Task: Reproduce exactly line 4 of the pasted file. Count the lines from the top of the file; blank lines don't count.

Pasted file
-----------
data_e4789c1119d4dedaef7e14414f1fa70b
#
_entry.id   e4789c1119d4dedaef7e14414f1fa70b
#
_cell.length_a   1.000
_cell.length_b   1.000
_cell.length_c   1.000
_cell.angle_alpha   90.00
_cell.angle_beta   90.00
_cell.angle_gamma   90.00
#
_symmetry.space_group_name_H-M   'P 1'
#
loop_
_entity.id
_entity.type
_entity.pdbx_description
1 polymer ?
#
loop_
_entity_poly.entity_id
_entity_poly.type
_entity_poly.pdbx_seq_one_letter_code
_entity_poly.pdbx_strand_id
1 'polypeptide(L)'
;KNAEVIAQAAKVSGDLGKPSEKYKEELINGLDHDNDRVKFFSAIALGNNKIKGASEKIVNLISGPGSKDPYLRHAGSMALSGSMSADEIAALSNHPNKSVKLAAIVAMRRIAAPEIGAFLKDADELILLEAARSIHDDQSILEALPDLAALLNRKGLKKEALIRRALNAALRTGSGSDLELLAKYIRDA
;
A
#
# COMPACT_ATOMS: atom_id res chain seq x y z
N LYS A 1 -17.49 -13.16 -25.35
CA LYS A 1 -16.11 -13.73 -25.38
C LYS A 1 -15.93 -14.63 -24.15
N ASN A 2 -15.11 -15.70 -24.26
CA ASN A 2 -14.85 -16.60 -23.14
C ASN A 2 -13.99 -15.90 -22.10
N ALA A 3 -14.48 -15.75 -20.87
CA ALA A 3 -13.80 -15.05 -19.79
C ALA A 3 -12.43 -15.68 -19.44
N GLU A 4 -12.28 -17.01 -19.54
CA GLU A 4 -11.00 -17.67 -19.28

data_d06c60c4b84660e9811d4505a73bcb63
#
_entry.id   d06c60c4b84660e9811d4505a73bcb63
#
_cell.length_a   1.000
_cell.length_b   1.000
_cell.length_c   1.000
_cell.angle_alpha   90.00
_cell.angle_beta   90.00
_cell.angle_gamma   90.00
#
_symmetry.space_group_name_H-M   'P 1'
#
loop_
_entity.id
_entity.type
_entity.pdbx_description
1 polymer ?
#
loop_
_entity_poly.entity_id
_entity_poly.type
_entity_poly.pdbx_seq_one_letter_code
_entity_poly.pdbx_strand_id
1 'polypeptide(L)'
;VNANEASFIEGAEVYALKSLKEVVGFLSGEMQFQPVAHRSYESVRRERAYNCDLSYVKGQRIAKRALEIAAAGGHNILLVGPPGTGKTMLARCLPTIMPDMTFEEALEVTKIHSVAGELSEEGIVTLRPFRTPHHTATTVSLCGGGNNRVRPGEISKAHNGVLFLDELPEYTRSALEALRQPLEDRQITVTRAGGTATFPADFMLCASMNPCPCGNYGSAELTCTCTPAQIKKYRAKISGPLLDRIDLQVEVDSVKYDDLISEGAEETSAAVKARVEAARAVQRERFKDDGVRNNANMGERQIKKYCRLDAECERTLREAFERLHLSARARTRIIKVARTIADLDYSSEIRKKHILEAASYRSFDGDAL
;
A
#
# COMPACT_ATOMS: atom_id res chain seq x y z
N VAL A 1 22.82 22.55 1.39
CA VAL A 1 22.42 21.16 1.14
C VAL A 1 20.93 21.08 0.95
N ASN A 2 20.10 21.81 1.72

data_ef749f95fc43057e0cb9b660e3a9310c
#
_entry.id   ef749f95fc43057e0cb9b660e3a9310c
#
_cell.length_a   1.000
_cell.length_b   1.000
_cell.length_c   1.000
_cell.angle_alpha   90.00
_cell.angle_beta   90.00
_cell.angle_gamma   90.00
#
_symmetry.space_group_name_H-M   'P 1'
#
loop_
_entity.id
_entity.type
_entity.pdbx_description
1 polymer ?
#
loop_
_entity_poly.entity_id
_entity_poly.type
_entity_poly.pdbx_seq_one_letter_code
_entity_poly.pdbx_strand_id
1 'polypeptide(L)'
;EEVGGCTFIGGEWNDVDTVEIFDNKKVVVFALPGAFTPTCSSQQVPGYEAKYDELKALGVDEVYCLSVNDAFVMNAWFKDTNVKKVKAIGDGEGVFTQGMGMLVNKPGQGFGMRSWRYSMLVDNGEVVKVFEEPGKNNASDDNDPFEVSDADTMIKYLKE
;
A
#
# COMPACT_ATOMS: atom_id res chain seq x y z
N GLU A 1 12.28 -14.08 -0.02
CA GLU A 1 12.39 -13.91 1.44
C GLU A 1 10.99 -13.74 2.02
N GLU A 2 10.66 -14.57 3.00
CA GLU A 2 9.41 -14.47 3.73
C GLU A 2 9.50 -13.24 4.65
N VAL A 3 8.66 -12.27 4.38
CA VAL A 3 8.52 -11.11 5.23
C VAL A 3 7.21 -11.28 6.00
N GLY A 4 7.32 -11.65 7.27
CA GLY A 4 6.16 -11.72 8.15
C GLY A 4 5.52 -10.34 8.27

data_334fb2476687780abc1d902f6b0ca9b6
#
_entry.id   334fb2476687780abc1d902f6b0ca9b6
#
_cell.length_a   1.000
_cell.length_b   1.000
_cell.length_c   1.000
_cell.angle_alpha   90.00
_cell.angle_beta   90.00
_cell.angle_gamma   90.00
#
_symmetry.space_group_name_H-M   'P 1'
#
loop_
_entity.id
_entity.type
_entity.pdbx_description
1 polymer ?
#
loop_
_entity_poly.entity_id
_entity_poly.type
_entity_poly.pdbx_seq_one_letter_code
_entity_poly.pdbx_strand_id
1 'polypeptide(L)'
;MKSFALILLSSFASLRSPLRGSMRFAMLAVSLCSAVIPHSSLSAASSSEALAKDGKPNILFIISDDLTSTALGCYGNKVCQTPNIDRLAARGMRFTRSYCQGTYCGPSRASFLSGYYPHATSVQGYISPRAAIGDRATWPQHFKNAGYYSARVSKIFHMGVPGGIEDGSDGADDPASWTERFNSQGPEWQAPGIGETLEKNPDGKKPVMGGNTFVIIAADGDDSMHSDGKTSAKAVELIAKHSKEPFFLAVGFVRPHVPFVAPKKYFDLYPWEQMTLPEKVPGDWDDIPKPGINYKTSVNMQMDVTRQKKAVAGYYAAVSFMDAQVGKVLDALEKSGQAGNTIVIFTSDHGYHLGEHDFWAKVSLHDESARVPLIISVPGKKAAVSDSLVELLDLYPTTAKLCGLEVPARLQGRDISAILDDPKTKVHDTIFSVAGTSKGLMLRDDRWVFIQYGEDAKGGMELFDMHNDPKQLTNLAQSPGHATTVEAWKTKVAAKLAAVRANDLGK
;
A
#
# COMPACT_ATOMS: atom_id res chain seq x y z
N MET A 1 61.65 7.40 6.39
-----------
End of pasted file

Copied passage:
#